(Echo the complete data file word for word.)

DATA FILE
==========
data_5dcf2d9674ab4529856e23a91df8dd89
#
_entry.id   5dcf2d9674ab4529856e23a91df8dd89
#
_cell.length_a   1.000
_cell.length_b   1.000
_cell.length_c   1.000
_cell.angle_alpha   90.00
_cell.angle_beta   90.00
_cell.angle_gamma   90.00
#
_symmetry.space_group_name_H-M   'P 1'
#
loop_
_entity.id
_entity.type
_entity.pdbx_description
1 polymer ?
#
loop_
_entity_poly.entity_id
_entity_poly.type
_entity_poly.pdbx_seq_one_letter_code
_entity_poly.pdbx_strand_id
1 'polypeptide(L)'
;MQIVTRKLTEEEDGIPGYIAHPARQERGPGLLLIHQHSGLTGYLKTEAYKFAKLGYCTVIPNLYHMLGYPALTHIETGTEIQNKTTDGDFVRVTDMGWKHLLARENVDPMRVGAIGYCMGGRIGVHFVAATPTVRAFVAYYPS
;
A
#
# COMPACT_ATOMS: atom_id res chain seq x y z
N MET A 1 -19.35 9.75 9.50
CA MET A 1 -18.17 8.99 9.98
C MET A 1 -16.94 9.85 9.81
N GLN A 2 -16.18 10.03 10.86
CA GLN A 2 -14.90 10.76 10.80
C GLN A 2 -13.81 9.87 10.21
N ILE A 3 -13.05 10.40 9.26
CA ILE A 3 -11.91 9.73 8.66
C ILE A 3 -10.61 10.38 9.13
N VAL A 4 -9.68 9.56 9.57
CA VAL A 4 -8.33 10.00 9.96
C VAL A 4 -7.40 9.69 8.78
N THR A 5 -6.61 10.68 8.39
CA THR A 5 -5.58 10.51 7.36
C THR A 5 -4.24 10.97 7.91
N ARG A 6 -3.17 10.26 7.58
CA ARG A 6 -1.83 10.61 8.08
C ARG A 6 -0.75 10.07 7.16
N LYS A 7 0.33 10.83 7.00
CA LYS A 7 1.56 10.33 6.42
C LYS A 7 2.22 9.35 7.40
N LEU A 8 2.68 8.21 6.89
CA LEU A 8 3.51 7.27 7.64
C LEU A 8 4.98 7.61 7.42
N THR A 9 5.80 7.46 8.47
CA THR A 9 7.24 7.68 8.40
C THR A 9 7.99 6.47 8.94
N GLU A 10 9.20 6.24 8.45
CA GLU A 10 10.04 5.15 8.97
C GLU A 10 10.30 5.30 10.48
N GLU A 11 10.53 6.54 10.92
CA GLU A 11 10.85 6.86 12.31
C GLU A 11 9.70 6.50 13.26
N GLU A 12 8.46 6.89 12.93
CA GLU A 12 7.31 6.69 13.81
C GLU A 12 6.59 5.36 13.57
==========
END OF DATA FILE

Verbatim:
data_5dcf2d9674ab4529856e23a91df8dd89
#
_entry.id   5dcf2d9674ab4529856e23a91df8dd89
#
_cell.length_a   1.000
_cell.length_b   1.000
_cell.length_c   1.000
_cell.angle_alpha   90.00
_cell.angle_beta   90.00
_cell.angle_gamma   90.00
#
_symmetry.space_group_name_H-M   'P 1'
#
loop_
_entity.id
_entity.type
_entity.pdbx_description
1 polymer ?
#
loop_
_entity_poly.entity_id
_entity_poly.type
_entity_poly.pdbx_seq_one_letter_code
_entity_poly.pdbx_strand_id
1 'polypeptide(L)'
;MQIVTRKLTEEEDGIPGYIAHPARQERGPGLLLIHQHSGLTGYLKTEAYKFAKLGYCTVIPNLYHMLGYPALTHIETGTEIQNKTTDGDFVRVTDMGWKHLLARENVDPMRVGAIGYCMGGRIGVHFVAATPTVRAFVAYYPS
;
A
#
# COMPACT_ATOMS: atom_id res chain seq x y z
N MET A 1 -19.35 9.75 9.50
CA MET A 1 -18.17 8.99 9.98
C MET A 1 -16.94 9.85 9.81
N GLN A 2 -16.18 10.03 10.86
CA GLN A 2 -14.90 10.76 10.80
C GLN A 2 -13.81 9.87 10.21
N ILE A 3 -13.05 10.40 9.26
CA ILE A 3 -11.91 9.73 8.66
C ILE A 3 -10.61 10.38 9.13
N VAL A 4 -9.68 9.56 9.57
CA VAL A 4 -8.33 10.00 9.96
C VAL A 4 -7.40 9.69 8.78
N THR A 5 -6.61 10.68 8.39
CA THR A 5 -5.58 10.51 7.36
C THR A 5 -4.24 10.97 7.91
N ARG A 6 -3.17 10.26 7.58
CA ARG A 6 -1.83 10.61 8.08
C ARG A 6 -0.75 10.07 7.16
N LYS A 7 0.33 10.83 7.00
CA LYS A 7 1.56 10.33 6.42
C LYS A 7 2.22 9.35 7.40
N LEU A 8 2.68 8.21 6.89
CA LEU A 8 3.51 7.27 7.64
C LEU A 8 4.98 7.61 7.42
N THR A 9 5.80 7.46 8.47
CA THR A 9 7.24 7.68 8.40
C THR A 9 7.99 6.47 8.94
N GLU A 10 9.20 6.24 8.45
CA GLU A 10 10.04 5.15 8.97
C GLU A 10 10.30 5.30 10.48
N GLU A 11 10.53 6.54 10.92
CA GLU A 11 10.85 6.86 12.31
C GLU A 11 9.70 6.50 13.26
N GLU A 12 8.46 6.89 12.93
CA GLU A 12 7.31 6.69 13.81
C GLU A 12 6.59 5.36 13.57